And again, our task as sacred activists, is to practice the presence of love and compassion, even as we work for change.  Even as we encounter children and families without even the basics needed for survival and facing the devastating long term effects of the pandemic of AIDS, we are charged with the task of staying present in our breath and in our bodies, witnessing honestly and profoundly, using all the tools that we have aquired in our yoga practice on the mat, and simply showing up with respect and a willingness to connect.  Connecting to the land,  to every woman, man and child that we meet, connecting to each other and connecting to the truths that keep us inspired to meet all that we encounter with fierce compassion and a strong heart.  And we will be changed. There is no doubt.

We are profoundly grateful to be a part of this growing community that is innovating the concept and reality of sacred activism and we are thankful for the vibrant creativity, leadership and love that has been called into action in such a powerful way at a time when it is so crucial and necessary to our global evolution and awakening.  We look forward to sharing our stories and inspirations with you over the next two weeks.

With Love Seane Corn and Suzanne Sterling


A lesson learned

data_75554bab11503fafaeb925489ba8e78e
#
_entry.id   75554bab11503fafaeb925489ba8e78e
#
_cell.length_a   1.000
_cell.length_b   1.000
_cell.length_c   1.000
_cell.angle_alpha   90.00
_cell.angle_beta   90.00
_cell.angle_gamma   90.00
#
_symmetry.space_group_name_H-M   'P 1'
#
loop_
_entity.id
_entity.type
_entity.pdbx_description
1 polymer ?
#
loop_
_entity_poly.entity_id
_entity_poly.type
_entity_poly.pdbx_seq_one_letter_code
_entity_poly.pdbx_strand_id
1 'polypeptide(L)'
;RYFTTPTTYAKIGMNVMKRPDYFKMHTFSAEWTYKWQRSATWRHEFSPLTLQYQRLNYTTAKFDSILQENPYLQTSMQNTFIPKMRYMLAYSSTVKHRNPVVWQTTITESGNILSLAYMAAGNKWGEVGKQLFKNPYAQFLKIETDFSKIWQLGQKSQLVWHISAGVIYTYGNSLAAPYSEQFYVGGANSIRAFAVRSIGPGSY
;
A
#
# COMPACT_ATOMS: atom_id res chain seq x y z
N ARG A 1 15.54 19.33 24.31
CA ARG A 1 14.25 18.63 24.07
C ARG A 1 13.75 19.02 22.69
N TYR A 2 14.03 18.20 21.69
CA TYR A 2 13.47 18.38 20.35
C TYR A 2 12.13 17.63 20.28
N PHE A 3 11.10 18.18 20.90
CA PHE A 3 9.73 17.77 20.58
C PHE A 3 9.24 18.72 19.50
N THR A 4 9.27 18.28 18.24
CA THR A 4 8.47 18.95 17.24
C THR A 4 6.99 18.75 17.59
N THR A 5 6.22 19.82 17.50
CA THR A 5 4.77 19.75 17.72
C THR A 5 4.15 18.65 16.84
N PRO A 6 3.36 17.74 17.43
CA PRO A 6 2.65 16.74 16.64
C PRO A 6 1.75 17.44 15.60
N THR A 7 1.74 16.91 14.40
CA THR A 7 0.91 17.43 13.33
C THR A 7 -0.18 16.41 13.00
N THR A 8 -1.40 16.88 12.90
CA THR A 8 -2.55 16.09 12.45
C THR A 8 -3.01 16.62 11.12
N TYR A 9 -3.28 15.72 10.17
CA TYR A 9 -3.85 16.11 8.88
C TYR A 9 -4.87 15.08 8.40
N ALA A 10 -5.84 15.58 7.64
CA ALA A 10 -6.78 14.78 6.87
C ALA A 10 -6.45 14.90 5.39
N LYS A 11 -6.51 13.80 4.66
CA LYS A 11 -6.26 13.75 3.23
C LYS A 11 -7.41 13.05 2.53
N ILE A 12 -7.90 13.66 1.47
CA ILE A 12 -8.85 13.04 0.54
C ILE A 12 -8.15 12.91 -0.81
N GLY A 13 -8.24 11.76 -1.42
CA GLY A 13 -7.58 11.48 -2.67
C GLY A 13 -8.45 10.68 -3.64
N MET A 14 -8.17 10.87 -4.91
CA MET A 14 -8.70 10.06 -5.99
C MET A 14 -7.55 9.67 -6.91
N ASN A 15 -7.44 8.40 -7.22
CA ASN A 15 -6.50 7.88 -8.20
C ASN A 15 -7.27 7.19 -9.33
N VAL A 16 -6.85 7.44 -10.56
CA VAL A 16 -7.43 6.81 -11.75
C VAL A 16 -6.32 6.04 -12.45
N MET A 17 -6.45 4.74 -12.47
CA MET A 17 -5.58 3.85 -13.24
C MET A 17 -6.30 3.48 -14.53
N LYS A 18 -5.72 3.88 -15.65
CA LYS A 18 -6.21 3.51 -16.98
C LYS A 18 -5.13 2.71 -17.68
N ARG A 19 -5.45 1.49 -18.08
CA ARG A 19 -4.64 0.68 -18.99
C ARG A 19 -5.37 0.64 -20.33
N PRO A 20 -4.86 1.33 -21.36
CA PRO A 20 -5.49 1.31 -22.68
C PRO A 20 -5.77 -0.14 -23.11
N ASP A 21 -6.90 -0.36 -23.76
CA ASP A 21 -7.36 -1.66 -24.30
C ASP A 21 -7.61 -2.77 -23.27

It’s day 2 of the Uganda experience and I am exhausted. I actually left the group in the middle of the day today because I was copmpletely wiped out, emotionally and physically. Day 2. We started the day with our yoga practice. The practice felt good in my body. I felt strong and grounded and enjoyed the movement after days of travel and all of that stagnancy on the plane. By the time we got to savasana, however, something had shifted. Normally, savasana takes me to a deeply calm state. However, today all I felt was anxiety. It just popped up out of what seemed like nowhere. What the hell was going on? I assumed that my jet lag and sleep deprivation was catching up with me although that was my rational brain saying that. My emotional brain was freaking out because I just couldn’t have anxiety then! I had so much energy yesterday for our first day and our visit to the slums. I was surprisingly inspired and joyful after that experience. So, here I was this morning at 9 am feeling anxious and not ready for anything today and judging myself for it. Not helpful, of course. Last night in our group processing Seane spoke of how we could expect all sorts of emotional things to come us for us during the 2 weeks and how we should talk about them, be present for them and express them however we needed to, even if it’s some ugly  stuff coming up. We have to take care of ourselves so we don’t hold onto it and let it shut us down or close us off. It’s a lot to take in here and we need to acknowledge it and own it for ourselves. So, that was last night, it all made sense. And here I am at 9 am pissed off at myself for getting anxious.